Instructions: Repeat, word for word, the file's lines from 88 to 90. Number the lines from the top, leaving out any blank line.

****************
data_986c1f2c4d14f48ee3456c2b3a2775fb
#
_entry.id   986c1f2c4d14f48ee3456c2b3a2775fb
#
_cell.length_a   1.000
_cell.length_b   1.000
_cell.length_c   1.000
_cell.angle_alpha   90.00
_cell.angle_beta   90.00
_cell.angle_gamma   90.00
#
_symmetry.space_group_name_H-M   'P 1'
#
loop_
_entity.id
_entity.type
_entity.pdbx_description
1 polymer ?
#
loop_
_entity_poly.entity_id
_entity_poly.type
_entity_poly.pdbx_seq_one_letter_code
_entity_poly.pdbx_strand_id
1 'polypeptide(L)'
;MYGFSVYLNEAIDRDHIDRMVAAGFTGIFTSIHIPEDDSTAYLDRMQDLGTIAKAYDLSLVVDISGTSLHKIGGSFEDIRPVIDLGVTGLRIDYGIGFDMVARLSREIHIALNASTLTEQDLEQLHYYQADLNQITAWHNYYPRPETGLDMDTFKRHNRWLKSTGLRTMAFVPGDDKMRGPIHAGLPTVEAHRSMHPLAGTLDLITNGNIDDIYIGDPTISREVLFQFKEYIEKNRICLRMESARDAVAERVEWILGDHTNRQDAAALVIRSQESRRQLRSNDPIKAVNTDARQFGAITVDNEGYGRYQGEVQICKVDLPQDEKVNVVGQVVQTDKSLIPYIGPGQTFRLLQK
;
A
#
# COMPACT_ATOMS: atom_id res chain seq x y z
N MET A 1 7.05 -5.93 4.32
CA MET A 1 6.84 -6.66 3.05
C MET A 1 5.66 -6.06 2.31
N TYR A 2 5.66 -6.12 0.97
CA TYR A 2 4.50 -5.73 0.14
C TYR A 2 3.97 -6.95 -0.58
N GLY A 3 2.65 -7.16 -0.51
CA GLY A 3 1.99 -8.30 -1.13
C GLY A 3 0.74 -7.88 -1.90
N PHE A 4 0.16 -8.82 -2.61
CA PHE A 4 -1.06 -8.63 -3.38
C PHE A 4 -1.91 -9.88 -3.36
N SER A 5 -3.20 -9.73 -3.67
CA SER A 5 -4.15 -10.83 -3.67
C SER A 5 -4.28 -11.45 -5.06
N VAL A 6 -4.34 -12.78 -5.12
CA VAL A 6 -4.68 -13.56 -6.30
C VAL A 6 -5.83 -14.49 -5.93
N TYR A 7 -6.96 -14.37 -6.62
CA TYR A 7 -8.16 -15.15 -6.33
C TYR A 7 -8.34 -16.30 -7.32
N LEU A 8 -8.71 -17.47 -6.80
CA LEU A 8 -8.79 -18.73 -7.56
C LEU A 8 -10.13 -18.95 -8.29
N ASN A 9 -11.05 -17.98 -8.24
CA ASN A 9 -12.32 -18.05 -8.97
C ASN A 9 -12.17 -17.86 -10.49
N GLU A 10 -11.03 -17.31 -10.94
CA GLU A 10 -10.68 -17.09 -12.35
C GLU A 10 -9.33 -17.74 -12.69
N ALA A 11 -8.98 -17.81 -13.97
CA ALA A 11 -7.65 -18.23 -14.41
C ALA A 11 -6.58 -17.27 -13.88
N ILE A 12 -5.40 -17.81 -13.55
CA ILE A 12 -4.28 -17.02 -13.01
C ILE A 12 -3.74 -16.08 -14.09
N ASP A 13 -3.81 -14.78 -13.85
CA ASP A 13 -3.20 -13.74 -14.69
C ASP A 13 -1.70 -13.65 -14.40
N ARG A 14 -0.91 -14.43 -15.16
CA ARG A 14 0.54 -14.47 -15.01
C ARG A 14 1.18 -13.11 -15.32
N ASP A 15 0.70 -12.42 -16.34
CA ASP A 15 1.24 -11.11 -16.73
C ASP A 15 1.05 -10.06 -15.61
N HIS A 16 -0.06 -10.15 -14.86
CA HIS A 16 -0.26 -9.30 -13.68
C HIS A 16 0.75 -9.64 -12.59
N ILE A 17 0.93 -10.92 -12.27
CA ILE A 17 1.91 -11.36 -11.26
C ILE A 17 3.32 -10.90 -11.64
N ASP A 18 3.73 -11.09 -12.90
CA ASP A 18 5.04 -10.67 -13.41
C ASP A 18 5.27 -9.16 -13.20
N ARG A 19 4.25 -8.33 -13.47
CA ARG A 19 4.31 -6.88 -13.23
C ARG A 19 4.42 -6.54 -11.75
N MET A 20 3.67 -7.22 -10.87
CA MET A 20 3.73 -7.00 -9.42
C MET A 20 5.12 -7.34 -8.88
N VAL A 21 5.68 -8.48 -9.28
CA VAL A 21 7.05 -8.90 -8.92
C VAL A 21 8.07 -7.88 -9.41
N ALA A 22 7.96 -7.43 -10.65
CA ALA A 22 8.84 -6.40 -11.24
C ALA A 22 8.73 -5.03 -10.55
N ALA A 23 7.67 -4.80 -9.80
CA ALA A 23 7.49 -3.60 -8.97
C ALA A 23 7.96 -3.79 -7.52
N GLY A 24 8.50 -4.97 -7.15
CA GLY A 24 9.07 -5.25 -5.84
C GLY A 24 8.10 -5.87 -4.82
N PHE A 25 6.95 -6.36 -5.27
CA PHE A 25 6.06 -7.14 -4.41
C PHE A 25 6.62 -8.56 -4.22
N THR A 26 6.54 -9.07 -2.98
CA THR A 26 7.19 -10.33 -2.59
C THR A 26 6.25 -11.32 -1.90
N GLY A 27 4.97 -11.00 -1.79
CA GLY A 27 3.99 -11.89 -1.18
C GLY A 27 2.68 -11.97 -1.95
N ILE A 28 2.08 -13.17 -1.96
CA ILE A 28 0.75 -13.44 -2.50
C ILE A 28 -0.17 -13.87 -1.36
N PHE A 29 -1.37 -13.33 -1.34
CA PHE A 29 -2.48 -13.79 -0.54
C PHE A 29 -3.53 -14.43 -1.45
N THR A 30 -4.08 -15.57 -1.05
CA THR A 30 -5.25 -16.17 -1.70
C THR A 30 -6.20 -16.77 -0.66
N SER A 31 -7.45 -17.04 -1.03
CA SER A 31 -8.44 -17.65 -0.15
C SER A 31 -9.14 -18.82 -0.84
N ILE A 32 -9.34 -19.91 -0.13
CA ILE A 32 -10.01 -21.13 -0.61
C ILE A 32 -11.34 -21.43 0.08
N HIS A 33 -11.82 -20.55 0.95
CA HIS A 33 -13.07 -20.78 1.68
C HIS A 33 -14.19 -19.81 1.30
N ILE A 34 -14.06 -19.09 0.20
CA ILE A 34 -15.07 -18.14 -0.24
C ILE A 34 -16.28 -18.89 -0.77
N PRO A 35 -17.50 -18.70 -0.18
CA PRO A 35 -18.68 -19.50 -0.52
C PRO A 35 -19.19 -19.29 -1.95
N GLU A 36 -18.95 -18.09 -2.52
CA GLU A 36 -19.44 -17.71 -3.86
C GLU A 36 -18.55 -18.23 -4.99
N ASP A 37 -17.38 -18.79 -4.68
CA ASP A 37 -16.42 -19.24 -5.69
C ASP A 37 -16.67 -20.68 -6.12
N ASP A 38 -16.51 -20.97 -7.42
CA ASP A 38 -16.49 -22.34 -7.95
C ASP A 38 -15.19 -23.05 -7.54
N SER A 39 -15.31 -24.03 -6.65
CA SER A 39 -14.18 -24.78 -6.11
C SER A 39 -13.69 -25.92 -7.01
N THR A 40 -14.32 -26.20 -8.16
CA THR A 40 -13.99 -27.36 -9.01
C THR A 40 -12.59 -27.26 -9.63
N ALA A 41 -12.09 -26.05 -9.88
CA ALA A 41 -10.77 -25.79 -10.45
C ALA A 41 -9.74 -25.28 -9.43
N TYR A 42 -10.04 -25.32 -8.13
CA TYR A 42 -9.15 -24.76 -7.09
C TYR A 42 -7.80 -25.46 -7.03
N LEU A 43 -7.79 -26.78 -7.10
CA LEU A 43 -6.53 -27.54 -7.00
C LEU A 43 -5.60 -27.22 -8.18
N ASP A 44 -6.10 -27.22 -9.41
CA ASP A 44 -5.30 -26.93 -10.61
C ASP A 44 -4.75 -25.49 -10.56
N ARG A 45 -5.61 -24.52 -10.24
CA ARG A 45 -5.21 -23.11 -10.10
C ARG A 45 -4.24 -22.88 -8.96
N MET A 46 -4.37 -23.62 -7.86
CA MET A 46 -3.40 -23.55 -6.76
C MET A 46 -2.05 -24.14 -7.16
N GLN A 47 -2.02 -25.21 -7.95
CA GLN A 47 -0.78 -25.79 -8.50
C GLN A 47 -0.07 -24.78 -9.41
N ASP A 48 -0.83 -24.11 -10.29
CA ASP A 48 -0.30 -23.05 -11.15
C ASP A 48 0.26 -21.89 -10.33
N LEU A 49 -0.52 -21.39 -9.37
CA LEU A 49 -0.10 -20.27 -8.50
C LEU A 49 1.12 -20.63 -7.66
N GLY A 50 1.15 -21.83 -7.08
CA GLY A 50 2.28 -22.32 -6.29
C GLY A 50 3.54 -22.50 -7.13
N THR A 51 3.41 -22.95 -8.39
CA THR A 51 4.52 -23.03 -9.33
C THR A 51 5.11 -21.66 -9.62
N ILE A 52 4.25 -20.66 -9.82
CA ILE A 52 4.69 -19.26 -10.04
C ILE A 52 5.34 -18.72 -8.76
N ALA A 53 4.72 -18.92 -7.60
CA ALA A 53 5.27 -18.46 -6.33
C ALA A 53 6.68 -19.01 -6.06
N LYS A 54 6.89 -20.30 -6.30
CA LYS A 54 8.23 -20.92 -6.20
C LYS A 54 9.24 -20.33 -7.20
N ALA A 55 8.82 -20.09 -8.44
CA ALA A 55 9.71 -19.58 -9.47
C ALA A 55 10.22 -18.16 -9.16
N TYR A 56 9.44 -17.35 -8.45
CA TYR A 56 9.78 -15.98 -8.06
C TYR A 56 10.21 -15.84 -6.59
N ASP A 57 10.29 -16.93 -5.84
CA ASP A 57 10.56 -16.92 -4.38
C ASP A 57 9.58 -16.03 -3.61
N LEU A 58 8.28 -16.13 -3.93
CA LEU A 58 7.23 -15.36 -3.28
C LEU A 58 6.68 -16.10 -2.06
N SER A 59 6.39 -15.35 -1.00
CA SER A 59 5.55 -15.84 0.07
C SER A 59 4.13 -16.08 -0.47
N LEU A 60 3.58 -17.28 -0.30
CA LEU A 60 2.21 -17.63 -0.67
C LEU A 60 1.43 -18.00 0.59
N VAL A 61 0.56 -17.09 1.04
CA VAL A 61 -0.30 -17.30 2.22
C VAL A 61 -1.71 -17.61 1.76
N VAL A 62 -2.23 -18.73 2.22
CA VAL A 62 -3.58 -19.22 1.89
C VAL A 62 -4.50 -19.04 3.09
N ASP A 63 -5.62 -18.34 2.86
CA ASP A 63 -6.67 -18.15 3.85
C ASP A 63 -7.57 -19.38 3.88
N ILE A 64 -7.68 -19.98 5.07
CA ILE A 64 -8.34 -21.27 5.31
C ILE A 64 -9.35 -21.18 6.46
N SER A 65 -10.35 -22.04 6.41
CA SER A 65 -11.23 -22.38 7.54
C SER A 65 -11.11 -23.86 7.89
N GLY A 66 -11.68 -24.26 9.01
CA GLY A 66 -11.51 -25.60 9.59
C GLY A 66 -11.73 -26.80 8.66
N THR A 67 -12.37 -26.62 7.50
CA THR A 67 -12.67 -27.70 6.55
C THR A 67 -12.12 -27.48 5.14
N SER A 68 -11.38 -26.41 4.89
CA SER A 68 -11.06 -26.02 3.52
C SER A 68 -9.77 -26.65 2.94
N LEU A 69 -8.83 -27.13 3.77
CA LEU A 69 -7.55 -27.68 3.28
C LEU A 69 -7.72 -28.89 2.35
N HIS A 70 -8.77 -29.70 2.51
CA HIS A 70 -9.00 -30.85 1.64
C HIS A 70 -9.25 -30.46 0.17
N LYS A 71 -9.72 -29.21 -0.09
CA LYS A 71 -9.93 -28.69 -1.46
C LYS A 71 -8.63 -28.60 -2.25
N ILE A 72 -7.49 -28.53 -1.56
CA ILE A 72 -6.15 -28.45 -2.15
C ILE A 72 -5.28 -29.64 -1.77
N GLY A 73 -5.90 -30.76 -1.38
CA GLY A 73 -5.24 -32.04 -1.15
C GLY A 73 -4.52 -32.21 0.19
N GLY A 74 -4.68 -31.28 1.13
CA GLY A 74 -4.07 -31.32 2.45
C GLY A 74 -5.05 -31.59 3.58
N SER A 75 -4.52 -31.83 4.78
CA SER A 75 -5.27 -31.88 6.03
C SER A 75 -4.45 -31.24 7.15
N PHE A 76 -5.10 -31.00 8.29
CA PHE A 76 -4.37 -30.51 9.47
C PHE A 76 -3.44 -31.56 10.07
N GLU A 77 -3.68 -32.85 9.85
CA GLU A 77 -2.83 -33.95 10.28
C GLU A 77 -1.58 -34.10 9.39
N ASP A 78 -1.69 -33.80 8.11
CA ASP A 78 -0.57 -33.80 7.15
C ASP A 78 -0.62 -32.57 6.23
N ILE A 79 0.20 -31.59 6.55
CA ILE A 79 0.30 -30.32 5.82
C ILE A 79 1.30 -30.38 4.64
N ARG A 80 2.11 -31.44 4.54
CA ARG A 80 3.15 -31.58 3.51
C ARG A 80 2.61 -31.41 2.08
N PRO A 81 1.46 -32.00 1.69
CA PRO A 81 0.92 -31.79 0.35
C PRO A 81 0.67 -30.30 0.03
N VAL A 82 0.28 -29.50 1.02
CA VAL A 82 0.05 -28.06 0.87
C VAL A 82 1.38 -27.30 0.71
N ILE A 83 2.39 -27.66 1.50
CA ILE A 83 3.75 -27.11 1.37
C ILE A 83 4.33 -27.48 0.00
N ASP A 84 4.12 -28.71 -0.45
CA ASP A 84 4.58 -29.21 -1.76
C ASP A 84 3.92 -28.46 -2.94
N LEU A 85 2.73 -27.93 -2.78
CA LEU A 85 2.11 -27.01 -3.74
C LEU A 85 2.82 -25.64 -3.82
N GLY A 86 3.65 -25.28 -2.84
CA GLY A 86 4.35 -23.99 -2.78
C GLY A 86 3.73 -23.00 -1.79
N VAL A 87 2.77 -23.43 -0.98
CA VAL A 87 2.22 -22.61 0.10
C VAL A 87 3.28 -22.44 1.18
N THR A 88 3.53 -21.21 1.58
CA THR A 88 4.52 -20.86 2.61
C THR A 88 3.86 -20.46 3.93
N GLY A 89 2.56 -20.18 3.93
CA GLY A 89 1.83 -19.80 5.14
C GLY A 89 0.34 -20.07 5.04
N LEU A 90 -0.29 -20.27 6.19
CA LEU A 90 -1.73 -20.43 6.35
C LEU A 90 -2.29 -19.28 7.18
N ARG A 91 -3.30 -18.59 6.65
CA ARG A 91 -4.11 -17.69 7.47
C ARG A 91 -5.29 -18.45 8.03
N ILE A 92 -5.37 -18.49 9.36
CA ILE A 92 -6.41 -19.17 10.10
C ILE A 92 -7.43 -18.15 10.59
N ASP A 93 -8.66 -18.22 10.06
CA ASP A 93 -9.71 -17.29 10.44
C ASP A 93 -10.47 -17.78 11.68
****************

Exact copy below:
N MET A 20 3.67 -7.22 -10.87
CA MET A 20 3.73 -7.00 -9.42
C MET A 20 5.12 -7.34 -8.88